It would have been very interesting to see what John Carpenter’s version of FIRESTARTER would have been if Universal Studios had given him a chance. For those who don’t know, Carpenter was the original pick to be the film’s director. At time, he was already working on a King adaptation, 1983’s CHRISTINE, and felt like a natural fit. He had a couple of adapted screenplays to work with, all seemingly more suited for cinema than the actual screenplay that was used. But due to 1982’s THE THING flopping at the time at the box office and CHRISTINE not doing much better a year later, Carpenter was taken off of the project - along with the screenplays he had approved for his version of FIRESTARTER. Instead, Universal hired Mark L. Lester [of CLASS OF 1984 and later COMMANDO fame] to direct the film instead, leading to Lester to bring in screenwriter Stanley Mann to adapt a screenplay that was very faithful to the novel. While that’s commendable and ideal for Stephen King and the fans of the novel, doing that doesn’t always make for the most exciting movie. And that’s a serious issue with FIRESTARTER, as the film has very good moments that are dragged out by a story that stays too true to its source material.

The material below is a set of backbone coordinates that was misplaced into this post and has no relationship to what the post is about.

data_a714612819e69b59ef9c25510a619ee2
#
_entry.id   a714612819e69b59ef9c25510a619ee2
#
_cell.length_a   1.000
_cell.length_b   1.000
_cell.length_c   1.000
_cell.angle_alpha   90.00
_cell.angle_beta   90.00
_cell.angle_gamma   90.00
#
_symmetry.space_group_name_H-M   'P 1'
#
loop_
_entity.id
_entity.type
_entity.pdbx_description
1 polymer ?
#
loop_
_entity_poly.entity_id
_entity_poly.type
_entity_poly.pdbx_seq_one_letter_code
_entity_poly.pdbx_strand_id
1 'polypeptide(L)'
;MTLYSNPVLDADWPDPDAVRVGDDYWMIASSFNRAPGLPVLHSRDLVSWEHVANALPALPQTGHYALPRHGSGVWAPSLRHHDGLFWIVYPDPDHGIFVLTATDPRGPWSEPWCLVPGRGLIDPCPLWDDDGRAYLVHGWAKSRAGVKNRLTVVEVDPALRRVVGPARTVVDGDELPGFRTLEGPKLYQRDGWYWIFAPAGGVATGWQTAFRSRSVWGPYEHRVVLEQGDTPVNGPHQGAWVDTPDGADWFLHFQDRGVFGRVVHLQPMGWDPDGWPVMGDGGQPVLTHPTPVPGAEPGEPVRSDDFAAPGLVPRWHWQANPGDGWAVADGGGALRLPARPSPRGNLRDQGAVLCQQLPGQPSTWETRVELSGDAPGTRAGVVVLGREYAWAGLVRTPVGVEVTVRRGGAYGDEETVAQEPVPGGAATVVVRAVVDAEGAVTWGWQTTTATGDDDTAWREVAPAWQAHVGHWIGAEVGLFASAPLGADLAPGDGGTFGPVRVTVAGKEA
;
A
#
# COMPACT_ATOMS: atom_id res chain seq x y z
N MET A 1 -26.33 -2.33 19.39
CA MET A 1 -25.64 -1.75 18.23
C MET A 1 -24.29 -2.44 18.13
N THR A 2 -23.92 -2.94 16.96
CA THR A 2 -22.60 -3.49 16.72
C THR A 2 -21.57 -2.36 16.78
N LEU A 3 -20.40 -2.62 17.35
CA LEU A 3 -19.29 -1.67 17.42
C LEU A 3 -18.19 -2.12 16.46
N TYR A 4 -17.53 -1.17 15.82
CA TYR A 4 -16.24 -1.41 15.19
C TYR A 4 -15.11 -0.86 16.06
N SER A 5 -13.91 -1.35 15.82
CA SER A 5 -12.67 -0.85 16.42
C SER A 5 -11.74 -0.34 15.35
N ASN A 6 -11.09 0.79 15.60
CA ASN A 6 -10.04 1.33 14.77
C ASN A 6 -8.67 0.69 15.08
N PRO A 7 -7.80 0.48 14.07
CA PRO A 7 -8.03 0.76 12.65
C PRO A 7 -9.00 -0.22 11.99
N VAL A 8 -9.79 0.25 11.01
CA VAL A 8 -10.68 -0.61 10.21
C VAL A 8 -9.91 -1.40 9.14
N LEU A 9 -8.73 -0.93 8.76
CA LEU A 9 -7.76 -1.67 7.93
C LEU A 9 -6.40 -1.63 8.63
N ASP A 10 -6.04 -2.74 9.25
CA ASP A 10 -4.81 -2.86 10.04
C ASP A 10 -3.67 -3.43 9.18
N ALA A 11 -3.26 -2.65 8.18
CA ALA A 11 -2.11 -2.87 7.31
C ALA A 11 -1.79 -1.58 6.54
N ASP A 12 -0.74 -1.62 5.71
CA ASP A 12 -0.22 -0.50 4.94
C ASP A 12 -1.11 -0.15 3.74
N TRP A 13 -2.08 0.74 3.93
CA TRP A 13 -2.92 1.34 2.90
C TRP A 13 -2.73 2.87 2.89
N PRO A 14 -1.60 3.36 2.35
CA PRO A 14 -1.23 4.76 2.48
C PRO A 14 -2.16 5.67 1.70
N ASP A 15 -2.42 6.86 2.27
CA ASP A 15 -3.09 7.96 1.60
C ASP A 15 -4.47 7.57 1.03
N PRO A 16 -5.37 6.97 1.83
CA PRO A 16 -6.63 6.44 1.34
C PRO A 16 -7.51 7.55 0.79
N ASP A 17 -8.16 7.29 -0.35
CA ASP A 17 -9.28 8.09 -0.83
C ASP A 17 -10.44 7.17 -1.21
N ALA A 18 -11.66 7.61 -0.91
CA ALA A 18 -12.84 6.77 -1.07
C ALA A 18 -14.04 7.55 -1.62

FIRESTARTER is really a film of two halves in terms of quality. In my opinion, the first half of the film is the strongest part of the movie. Along with some much needed flashbacks that quickly set up what’s happening in the present, the first half is mainly a cat-and-mouse chase flick where Andy and Charlie are on the run from these evil government agents of The Shop. There’s a sense of urgency, danger, and dread as they soldiers want to harm an innocent child and her father - products of an experiment that they created in the first place. While the film does suffer from a lack of depth in terms of character development, this part of the film at least establishes the relationship between Andy and Charlie. Andy uses his psychic abilities to manipulate things in his favor to protect his daughter, while Charlie is confused, scared and frustrated over the situation and her lack in controlling her powers. You get a real sense that they’re a team, as Andy tries to control his daughter every chance she feels the urge of burning people that harm them. They meet kind strangers along the way, which end up getting them somewhat involved in the whole mess as well, building up stakes in the story that make us care about what will happen next. Even though John Carpenter was taken off of FIRESTARTER, this portion of the film sure feels like something he would at least produced in one of his own films. There’s small character development within a quick paced and action-filled section that tries to build us a world for these characters for us to understand.